Friday, April 30, 2010
Frasierquest 2.6: The Botched Language of Cranes
Roz: Frasier, after you left, the station manager stopped by. He's taking a lot of heat from the sponsors and he says if you cannot smooth this over, he
may have to suspend you.
Frasier: Suspend me? Well, what's he going to put in my timeslot?
Roz: He'd have to run "The Best Of Crane."
Martin: What will he do on the second day?
As I’ve said before, vicarious embarassment is something I’m prone to. Sitcom episodes that revolve around characters getting embarassed can be tough, at least when they don’t entirely bring it on themselves (I still watch THE OFFICE every week, after all.) So “The Botched Language of Cranes” is an episode I personally enjoy less than most, but at the same time I can’t say it’s below average. It’s very sharp, and in its unfairness to the character it actually scores a few points about provincialism and manufactured outrage. (Those following the UK press will probably find this relevant.)
On a particularly rainy and miserable day, Frasier advises a caller unsatisfied with her lot that she might try changing things, even moving to a new city. The locals (fuelled by a Derek Mann column, in a nice callback) take his apparent snub of Seattle to heart, and after some angry calls Frasier is moved to apologize. However, he doesn’t realize he’s on air when he gripes about having to appease a bunch of crybabies, and the reparations are quickly undone. So he has to buy some very expensive seats at a benefit for a church hospital, and give some funny remarks at the event. It’s a great idea, but fate intervenes.
One thing I’d forgotten about this episode was the part Derek Mann plays. That Frasier’s little controversy is actually driven by a rival media personality ends up not making much of a difference, since Frasier basically takes the bait; he apologizes insincerely and lets slip his real feelings, because in the end he doesn’t feel he owes Seattle an apology.
And honestly, does he? Frasier’s said nothing wrong, Seattle will not suffer from the loss of one exterminator. It’s just some people in the city being thin-skinned, a phenomenon easily demonstrated by opening any local newspaper to its letters page. I’ve never liked provincial attitudes or the idea that a city/nation/etc. can’t be fair game for criticism or jokes, so I’m biased, but the show’s first act does emphasize how absurd the whole problem is.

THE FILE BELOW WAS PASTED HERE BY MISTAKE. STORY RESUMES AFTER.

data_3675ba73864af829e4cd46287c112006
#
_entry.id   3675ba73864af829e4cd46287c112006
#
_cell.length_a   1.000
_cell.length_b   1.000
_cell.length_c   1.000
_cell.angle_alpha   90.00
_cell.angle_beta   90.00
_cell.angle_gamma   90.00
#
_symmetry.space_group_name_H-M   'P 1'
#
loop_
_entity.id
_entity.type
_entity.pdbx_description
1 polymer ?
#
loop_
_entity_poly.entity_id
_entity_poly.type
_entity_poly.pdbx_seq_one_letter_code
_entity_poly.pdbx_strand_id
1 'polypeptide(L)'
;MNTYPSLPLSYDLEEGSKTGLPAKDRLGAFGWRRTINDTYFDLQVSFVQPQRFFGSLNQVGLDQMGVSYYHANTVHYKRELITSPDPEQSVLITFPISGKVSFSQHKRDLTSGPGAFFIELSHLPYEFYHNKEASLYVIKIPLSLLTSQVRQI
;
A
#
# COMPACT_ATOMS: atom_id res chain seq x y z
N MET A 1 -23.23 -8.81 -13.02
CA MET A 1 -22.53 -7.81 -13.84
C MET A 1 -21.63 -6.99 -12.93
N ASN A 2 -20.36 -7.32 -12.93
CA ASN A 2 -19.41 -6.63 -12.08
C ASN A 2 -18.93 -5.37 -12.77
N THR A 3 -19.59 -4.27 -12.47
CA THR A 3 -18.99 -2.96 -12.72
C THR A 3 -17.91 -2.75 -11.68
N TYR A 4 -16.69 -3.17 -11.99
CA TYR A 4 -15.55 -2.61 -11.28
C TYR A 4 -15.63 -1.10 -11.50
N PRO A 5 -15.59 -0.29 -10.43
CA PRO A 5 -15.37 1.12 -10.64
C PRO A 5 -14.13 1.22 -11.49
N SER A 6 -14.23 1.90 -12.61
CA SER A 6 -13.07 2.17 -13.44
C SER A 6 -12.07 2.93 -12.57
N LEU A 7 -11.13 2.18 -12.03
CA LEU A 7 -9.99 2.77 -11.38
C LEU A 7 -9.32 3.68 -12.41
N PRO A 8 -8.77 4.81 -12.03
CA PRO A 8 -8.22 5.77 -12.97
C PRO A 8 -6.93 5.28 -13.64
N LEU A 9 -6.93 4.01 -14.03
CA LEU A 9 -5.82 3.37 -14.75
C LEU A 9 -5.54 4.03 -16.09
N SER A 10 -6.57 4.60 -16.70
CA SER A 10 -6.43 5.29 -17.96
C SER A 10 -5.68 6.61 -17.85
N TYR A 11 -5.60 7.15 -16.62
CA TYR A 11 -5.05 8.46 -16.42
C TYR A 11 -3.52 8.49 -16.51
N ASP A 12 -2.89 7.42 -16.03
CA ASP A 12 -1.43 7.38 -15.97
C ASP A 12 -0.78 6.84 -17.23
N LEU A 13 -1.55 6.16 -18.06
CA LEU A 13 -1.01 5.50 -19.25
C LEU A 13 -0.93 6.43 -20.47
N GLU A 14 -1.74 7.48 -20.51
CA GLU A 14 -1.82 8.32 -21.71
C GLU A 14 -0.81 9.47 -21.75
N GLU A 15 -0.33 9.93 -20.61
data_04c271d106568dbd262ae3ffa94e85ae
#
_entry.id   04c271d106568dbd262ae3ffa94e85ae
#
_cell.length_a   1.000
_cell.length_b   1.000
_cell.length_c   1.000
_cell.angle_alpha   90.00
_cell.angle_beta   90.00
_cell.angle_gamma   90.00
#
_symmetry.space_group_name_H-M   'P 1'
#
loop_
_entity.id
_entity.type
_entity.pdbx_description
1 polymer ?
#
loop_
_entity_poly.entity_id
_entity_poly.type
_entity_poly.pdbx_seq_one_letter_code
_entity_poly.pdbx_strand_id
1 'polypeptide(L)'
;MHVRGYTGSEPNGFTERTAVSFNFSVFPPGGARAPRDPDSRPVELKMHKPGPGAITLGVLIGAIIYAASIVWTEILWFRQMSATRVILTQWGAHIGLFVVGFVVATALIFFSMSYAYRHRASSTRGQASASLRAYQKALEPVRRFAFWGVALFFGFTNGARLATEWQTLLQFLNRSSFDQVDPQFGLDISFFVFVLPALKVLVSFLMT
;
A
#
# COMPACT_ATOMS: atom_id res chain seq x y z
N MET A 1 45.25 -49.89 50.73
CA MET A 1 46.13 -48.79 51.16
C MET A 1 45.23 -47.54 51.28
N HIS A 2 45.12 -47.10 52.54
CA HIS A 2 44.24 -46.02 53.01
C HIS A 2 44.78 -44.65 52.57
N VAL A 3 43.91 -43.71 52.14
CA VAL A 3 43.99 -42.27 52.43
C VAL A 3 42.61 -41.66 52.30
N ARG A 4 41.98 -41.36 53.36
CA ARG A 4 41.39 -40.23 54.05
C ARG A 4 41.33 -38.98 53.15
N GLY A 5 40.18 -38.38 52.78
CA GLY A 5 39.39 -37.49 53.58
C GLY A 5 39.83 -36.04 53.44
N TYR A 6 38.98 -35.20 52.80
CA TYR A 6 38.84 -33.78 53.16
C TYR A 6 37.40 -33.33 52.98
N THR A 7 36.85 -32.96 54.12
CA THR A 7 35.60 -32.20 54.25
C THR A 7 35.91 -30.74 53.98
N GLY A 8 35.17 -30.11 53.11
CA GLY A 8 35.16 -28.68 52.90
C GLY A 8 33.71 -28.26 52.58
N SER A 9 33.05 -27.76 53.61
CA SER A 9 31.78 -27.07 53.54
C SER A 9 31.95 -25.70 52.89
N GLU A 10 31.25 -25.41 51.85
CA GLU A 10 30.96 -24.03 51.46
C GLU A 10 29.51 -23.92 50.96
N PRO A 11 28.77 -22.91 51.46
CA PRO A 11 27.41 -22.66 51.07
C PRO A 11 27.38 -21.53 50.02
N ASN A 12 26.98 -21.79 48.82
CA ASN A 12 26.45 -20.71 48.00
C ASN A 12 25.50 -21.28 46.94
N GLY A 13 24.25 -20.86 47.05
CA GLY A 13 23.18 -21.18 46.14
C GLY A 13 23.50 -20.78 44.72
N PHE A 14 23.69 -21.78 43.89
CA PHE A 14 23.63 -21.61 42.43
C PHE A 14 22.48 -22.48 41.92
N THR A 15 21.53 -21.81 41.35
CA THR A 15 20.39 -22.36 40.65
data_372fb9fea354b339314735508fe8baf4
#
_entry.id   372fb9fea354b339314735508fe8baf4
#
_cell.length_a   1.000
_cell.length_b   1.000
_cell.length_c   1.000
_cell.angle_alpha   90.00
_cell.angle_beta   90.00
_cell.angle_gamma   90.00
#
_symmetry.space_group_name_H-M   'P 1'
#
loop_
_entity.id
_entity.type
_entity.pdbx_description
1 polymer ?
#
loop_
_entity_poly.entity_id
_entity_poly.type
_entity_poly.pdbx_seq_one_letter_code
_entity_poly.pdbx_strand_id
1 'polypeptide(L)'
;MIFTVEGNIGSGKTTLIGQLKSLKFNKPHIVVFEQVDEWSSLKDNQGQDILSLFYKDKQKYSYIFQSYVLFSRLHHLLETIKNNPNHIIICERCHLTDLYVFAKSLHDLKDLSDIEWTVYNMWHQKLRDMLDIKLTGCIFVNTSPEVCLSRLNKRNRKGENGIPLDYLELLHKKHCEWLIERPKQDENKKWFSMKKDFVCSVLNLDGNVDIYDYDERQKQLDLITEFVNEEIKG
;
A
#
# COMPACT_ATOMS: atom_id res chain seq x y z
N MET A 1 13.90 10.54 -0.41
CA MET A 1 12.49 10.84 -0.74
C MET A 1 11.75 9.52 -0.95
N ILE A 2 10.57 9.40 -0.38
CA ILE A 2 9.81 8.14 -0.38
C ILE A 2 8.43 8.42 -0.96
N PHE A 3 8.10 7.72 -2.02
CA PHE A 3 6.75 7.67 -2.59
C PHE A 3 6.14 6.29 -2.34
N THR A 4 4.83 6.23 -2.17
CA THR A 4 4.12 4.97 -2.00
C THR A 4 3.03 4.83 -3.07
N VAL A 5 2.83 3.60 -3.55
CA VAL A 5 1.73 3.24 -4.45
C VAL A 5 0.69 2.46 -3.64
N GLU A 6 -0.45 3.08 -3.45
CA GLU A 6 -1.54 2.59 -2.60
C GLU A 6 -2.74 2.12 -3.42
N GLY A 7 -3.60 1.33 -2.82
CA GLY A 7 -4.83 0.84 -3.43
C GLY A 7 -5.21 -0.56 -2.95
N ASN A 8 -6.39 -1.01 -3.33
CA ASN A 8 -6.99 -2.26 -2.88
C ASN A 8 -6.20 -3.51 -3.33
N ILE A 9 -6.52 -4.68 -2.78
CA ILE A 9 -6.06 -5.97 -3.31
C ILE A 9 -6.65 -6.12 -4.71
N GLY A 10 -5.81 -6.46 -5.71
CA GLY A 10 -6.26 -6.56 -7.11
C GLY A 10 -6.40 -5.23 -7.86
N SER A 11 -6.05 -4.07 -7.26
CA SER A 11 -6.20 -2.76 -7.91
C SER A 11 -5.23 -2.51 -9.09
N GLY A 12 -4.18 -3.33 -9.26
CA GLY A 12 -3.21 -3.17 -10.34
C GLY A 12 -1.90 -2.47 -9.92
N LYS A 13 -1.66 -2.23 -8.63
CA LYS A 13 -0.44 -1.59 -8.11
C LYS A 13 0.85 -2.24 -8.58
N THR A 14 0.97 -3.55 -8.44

Of course, as Martin points out, it doesn’t matter who’s right. Ultimately Frasier has to buckle down. The episode’s final scene veers a little bit from this conflict, in that what undoes Frasier this time has nothing to do with civic pride and everything to do with bad timing. (Having said that, his routine kind of stinks regardless of the circumstances.) In fairness, how often do bishops capsize these days?
It’s increasingly becoming the case that the show’s main plot is buoyed by side-exchanges and material for the supporting cast; there’s a sense of the ensemble becoming tighter. Roz tries to run damage control, Niles attempts to hook up a new TV and watches Maris pounce on new social connections, Daphne gets neurotic about not answering the phone, and Martin is content to say “I told you so.” We’re watching the show for everyone, not just the characters who have the plot ball, and this is something we weren’t seeing so much in the last season, which had a more focused quality. I kind of prefer this approach, and think it creates a sense of the show as a welcoming environment for the viewer.
So, one disc into the season, the show’s already growing and maturing. “The Botched Language of Cranes” is actually a bit better than I recall- my visceral empathy for Frasier’s predicament may have blinded me to the episode’s cleverer bits of writing and acting.
Guest Callers: Alfre Woodard as Edna, Sandra Dee as Connie
Written by Joe Keenan
Directed by David Lee
Aired November 1, 1994
Frasier: [re: the benefit] You really think it's a good idea, Niles?
Niles: Well, worked for Nancy Reagan. After her first year in the White House she was widely criticized for her lavish spending. She responded by appearing at a satirical dinner wearing cheap store clothes and performing "Secondhand Rose."
Daphne: And that made people like her again?
Niles: Yes, briefly.
[Transcript courtesy Nick Hartley at TwizTV.com]